Ruffians by Name, not by Nature
The barbers on Maiden Lane offers a traditional and comfortable barbering experience fusing the old school with a spot of modern science
Review by Nicolas Payne-Baader
The barbers shop can be a funny place in 2015, a little too associated with Swallow Tattoos, statement beards and trying to define yourself by who trims your locks; if that’s what floats your boat then fine but sometimes it’s nice to go somewhere which feels a little bit more grown up and a little less self-conscious.
Ruffians is just such a place: originally from Edinburgh, Ruffians was founded in 2012 due to a frustration with a lack of customer service in existing places. Their London branch – tucked away on Maiden Lane just between Charring Cross and Covent Garden Plaza – has been open since 2013 and last year won The Creative Head awards for Best Salon Team and Rising Star for Tommy Cunliffe who started at the shop as a trainee. It also comes as little surprise that they’ll be opening up a second location on Wigmore Street next year.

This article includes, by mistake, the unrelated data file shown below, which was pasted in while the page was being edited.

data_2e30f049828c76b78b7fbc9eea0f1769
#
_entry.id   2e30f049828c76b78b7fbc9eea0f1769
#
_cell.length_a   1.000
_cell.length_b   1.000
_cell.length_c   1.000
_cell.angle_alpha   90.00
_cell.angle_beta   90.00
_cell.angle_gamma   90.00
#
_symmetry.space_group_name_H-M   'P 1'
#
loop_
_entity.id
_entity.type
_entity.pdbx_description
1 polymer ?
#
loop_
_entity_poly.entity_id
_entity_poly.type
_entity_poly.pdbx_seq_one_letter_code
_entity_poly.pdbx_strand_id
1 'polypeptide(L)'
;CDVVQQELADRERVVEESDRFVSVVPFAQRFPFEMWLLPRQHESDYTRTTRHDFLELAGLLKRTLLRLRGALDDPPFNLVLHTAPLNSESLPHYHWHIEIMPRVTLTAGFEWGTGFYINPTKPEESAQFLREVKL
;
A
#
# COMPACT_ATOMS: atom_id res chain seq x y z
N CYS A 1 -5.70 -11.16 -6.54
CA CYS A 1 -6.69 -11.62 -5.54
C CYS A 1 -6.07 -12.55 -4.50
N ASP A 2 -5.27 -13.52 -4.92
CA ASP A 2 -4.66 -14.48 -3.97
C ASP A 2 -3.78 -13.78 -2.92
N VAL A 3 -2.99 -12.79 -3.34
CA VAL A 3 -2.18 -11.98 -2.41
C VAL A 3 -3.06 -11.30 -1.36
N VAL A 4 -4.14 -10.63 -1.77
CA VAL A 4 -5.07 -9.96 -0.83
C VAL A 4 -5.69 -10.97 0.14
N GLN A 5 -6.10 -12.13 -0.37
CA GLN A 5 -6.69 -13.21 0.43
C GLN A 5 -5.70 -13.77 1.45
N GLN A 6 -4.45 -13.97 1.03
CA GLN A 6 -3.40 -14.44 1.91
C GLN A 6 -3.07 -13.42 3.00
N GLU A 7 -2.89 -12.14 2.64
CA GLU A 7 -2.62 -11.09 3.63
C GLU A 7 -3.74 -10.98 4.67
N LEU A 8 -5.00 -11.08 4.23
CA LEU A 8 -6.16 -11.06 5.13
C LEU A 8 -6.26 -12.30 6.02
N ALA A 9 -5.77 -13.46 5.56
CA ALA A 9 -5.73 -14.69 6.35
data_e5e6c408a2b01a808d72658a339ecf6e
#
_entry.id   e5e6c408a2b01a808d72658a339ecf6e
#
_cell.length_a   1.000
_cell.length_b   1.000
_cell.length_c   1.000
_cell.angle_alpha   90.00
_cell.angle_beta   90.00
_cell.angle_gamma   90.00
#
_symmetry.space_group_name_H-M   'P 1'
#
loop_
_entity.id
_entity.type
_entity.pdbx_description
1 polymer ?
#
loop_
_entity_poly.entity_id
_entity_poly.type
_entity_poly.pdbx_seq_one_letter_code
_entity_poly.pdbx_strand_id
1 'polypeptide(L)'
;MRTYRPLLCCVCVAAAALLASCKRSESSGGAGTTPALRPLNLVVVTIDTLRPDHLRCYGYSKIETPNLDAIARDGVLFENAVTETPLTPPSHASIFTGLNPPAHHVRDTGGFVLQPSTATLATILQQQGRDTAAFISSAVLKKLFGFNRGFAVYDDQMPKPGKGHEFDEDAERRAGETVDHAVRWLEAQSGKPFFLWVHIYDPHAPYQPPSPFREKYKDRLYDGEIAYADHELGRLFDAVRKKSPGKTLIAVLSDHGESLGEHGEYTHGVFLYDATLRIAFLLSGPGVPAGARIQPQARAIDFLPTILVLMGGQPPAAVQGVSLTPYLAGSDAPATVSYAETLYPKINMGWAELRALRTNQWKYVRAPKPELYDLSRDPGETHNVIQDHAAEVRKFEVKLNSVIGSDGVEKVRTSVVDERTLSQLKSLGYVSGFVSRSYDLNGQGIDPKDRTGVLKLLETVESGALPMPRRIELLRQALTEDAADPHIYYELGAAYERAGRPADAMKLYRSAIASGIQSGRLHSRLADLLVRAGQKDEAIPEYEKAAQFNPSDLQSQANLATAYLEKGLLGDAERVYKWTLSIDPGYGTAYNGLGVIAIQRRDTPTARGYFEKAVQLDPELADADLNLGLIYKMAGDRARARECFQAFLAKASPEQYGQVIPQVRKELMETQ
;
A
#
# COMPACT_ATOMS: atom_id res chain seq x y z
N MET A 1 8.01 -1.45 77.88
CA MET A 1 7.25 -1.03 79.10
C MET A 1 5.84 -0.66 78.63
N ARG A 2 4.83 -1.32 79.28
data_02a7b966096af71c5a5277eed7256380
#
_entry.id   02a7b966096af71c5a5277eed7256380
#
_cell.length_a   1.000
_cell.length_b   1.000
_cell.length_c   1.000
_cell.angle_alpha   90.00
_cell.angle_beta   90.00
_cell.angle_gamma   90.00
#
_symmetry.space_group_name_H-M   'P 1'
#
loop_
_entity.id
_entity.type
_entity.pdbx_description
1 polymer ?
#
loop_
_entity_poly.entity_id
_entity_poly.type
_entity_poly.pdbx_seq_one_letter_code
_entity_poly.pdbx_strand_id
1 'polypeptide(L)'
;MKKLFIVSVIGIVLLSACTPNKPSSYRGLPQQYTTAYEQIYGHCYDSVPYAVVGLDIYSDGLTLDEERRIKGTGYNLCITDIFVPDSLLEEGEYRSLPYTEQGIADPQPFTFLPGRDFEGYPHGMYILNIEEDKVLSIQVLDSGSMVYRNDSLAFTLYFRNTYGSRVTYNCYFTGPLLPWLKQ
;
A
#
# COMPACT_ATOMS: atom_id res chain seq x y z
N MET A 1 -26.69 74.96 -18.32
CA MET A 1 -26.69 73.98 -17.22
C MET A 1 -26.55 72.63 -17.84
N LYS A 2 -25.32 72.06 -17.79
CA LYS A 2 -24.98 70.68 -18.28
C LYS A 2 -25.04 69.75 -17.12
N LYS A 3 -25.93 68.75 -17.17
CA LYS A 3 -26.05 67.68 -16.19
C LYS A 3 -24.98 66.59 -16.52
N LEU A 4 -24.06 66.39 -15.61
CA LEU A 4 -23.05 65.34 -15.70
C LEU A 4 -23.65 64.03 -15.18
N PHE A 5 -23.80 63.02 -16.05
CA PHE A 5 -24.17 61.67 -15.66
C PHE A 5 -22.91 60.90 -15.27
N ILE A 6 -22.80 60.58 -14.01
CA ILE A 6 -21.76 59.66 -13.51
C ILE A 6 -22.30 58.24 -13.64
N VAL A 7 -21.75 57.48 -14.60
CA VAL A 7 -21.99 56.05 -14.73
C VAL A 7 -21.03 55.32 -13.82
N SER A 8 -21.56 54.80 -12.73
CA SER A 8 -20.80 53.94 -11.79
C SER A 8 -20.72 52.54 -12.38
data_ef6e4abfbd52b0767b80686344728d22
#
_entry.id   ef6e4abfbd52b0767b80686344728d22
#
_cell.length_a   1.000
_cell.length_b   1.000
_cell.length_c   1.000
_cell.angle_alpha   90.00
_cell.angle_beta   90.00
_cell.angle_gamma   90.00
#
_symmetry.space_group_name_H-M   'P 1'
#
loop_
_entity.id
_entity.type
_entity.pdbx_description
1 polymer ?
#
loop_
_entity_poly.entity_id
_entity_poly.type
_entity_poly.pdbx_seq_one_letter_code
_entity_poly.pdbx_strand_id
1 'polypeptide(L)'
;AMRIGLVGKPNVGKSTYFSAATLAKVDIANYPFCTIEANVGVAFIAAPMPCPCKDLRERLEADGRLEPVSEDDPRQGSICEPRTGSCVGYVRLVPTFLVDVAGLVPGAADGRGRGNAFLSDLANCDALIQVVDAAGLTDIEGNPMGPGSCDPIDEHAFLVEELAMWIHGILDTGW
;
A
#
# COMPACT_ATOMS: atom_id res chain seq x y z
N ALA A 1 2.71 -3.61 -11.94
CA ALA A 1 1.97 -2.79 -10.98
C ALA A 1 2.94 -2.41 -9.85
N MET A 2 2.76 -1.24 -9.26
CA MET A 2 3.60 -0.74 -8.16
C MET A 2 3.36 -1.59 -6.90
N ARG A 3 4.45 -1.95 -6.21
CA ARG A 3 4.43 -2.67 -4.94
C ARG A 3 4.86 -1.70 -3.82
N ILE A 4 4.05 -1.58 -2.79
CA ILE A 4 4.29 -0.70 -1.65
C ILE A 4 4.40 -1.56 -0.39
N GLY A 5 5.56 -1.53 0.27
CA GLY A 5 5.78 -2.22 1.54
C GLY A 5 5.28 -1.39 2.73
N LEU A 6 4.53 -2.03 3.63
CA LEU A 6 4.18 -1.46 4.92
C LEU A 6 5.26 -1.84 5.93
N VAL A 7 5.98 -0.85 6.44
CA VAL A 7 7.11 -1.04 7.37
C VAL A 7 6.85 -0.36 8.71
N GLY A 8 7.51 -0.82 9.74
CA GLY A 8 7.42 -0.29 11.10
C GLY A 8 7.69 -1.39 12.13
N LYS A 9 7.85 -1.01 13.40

A surprisingly large location with eight chairs, Ruffians has the laid back and friendly air. Universally friendly staff are on hand to offer a drink, yes craft beer is an option as is drip coffee (that trendy sort of drip coffee but at least it’s not a bloody flat white) as well as a changing array of whiskies.
The shop is kitted out with exposed brick and dark wood around the most outrageously comfortable barber’s chair I’ve sat in for a long time which also has a special built in mechanism to prevent hairs going down your neck as well as being able to fully recline for wet shaves and beard trims. The main part of the shop is arranged around two large cutting tables so chairs face each other with the work top and mirrors in between (you don’t have to have your hair cut staring at stranger) which creates a nice atmosphere away from the slightly sterile and awkward ‘look at the wall’ set ups of most barbershops. The atmosphere is certainly helped by the staff seeming to genuinely quite like each other which is as pleasing as it may be surprising.
The place is overseen by manager Lilly Dillon, a fully trained trichologist (the study of the structure, functions and diseases of human hair) as well as very experienced barber, hairdresser, and teller of funny and ribald stories. The haircut she administers has everything you would hope for from a traditionally informed barber including the forward facing hair wash (I believe they do have the backward facing hair wash capability if it’s not your bag), straight razor finish around the neck line and a hot towel at the end.
Haircuts are of course a very personal thing but Ruffians really does seem to care about not leaving any boxes unticked and Lilly’s friendly manner and expertise set the tone for the rest of the place where the substance certainly overcomes the significant amounts of style.